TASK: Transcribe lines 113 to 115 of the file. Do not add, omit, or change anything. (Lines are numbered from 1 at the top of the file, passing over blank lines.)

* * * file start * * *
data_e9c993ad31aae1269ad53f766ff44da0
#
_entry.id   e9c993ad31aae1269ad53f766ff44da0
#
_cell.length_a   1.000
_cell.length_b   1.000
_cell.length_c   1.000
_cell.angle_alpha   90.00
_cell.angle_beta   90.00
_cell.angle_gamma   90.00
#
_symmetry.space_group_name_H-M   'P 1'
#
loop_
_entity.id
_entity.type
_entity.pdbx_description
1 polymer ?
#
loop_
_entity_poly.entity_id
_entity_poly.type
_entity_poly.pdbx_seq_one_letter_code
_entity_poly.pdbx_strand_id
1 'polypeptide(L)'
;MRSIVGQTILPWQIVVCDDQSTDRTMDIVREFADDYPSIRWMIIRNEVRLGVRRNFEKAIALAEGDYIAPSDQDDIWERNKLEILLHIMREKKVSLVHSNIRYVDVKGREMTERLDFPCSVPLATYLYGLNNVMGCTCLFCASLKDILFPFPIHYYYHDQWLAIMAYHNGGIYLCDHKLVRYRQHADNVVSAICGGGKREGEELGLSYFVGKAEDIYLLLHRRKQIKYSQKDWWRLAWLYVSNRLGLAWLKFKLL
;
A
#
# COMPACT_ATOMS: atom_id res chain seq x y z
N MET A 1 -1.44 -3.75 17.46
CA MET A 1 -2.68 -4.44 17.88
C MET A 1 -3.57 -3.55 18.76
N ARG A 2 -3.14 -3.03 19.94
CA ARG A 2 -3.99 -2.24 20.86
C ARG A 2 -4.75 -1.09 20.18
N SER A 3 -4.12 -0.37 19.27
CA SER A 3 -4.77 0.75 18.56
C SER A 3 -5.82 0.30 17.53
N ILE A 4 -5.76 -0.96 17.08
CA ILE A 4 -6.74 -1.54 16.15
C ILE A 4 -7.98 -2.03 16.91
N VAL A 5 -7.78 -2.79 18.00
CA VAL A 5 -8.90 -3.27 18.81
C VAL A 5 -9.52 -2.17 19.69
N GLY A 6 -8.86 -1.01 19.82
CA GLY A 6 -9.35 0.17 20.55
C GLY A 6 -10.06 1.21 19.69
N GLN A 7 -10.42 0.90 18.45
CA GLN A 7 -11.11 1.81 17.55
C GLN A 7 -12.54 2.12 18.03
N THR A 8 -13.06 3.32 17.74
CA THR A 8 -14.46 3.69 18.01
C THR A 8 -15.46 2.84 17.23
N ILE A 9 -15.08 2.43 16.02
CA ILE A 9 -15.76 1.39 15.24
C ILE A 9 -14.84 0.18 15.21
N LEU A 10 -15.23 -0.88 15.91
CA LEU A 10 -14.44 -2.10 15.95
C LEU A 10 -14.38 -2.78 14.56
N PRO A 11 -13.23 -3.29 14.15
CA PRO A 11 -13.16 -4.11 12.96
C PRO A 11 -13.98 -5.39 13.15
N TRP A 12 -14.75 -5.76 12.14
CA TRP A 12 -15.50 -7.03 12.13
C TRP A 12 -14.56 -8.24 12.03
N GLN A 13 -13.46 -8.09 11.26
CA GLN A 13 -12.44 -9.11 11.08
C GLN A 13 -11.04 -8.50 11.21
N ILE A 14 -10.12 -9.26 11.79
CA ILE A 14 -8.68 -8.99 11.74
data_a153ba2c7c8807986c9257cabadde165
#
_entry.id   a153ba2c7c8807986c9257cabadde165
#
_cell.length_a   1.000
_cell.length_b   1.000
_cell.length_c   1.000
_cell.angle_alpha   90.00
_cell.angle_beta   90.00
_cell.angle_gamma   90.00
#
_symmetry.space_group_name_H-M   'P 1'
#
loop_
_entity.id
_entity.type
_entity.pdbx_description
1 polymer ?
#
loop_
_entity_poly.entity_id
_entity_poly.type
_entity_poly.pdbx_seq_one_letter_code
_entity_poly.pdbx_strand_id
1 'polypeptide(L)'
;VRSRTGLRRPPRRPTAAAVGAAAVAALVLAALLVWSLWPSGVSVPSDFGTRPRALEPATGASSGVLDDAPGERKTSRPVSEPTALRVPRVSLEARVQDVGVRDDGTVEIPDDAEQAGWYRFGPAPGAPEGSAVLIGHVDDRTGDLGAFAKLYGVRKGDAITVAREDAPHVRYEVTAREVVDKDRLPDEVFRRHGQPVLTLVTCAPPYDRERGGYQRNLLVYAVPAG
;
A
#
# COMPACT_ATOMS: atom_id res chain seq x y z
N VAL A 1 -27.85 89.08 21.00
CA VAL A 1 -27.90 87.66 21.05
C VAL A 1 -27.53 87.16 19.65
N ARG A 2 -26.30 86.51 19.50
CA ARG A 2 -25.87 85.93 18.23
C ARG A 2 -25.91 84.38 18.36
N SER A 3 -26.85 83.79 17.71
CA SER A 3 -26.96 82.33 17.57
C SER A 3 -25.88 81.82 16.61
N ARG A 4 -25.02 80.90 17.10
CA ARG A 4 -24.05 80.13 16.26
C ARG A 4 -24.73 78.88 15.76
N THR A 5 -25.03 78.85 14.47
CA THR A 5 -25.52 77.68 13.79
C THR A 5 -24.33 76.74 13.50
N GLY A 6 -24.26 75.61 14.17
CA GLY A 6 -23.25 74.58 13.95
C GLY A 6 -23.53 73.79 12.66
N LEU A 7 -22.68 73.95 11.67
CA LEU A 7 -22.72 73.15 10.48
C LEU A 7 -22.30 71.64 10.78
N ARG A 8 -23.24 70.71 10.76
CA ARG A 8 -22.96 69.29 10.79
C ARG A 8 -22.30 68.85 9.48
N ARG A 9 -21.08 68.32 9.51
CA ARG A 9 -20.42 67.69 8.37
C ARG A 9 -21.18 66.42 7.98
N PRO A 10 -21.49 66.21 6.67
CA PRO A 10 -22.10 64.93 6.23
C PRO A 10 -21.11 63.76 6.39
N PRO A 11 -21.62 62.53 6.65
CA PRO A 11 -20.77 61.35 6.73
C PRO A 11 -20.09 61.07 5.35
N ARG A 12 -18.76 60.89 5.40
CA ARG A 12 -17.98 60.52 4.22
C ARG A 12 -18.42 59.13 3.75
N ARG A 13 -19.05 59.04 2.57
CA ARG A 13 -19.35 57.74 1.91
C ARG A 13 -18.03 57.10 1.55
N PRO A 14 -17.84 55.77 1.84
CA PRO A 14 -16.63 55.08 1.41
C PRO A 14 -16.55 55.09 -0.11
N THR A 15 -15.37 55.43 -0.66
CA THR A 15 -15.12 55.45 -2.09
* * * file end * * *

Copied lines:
C ARG A 4 -24.73 78.88 15.76
N THR A 5 -25.03 78.85 14.47
CA THR A 5 -25.52 77.68 13.79